Dr. Kalam’s speech was inspiring, as always. (I had a chance to hear him in person twice before, and both times, I left with a sense of ‘new purpose’. If only that ‘purpose’ hadn’t died from my own laziness to act upon them!) There’s just something about a wise old man with silvery white hair. Every few lines later in his speech, there would be something quote-worthy.
Innovation comes through creativity, which in turn comes from beautiful minds, and beautiful minds can come from anywhere.
Whatever you do, seek ‘excellence.’ Excellence is a process by which an individual strives to improve himself/herself. It is a like a ‘performance evaluation’ for the self – compete with none other than yourself.
Despite being relatively simple statements, that we may already be well aware of, in some form or the other, there is something magical in Dr. Kalam’s words. Only a man of his stature can pull of something so simple, yet wise. Too hard to not be a fan.
The wit of Mr. Gadkari, and wisdom of Dr Kalam aside, one other impressive aspect of the event was that the organizers had actually brought together several grassroots innovators from across the country, seven of who got the chance to address the audience and share their stories. Only one of them could speak English – 3 spoke in Hindi, two in Telugu and 1 in Marathi – the latter three had translators who followed the speakers. More interesting was that there were more women than men (4 to 3). Yet, despite the differences in them, all innovators shared a common character – they were all super-excited to be there. One of the women – an organic farmer from Andhra Pradesh – nearly hyperventilated out of excitement! (Or I’m probably just exaggerating her mere joy at sharing the stage with two very powerful men from India’s political landscape.) It was heartwarming to see the innovations of these individuals, many of who had not even completed primary school, being recognized. If it was pure joy for me seeing them excitedly share their stories, I can only imagine how elated they must have been.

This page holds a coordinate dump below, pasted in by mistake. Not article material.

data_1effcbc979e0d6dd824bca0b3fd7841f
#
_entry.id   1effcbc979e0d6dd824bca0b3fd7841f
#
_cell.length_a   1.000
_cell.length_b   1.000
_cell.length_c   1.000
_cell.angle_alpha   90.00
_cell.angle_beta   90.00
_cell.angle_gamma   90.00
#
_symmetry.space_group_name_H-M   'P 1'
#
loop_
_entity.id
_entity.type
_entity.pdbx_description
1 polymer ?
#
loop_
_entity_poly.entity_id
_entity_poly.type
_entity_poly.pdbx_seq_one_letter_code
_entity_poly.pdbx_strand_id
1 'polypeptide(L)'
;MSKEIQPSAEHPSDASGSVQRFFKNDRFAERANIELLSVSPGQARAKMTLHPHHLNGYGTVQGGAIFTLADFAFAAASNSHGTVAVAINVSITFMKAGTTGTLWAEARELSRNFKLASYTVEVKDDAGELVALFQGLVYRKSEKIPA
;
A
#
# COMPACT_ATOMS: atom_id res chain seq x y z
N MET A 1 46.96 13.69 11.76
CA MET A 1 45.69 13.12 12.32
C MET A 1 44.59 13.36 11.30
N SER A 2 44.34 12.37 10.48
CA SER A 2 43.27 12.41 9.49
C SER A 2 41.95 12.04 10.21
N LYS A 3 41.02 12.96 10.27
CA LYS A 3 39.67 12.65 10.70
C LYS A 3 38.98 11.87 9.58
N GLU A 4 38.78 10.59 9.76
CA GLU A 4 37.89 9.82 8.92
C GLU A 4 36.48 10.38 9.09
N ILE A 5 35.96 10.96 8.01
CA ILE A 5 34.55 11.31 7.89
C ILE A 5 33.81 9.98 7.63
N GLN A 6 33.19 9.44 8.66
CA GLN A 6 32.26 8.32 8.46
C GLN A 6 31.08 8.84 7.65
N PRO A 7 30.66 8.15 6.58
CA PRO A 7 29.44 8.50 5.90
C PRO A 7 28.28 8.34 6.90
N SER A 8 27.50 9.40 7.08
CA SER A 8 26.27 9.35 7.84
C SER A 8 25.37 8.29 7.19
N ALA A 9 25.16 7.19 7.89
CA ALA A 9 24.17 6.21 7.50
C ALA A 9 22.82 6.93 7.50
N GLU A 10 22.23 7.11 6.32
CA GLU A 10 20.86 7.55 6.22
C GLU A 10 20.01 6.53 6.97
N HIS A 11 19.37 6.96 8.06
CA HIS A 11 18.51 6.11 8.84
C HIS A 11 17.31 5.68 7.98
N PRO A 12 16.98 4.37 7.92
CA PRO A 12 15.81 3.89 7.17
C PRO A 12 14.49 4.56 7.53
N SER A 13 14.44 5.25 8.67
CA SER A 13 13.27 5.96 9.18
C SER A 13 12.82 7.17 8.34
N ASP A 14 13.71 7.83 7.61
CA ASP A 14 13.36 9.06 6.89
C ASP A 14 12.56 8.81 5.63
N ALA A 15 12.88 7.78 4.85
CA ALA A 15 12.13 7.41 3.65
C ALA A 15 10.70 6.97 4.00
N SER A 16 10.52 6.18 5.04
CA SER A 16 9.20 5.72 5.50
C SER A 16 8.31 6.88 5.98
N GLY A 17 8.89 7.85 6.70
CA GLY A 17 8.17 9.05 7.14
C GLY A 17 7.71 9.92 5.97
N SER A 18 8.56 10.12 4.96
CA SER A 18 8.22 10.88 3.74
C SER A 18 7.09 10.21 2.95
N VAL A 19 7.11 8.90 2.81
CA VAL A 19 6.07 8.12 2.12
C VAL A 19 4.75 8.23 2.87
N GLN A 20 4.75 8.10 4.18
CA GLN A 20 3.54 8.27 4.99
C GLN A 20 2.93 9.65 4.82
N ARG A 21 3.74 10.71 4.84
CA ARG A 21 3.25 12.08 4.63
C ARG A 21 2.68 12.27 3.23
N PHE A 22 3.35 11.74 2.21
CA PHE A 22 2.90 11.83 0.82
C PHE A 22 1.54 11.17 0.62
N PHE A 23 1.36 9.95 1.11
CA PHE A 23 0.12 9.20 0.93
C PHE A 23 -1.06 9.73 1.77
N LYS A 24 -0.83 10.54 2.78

The rest of the day went into the familiar territory of panel discussions and workshops. The audience shared their thoughts, concerns and expectations from this ambitious initiative, with various Secretaries, high-ranking ministry officials and speakers representing diverse stakeholders. Tea and coffee added sufficient fuel to the engaging discussions that ensued.
One feeling was unanimous – for this ambitious initiative to fully take off, the entire ecosystem needs to be involved in it, right from incubators, impact investors, universities, NGOs, and most importantly the entrepreneurs and innovators that it seeks out to identify. It should not become one of those initiatives that was announced with huge fanfare and then just died a slow painful death – there are enough of these in the government’s kitty. In many ways, the success of this initiative relies on Dr. Kalam’s words:
Innovations will have true value only if they can find commercial applications. It may have been Faraday who invented electricity, but it was Edison who brought it true value, with his light bulb.
Got an idea that impacts India’s rural poor? Log on to http://www.ruralinnovations.gov.in/submit-an-idea.htm and apply right away!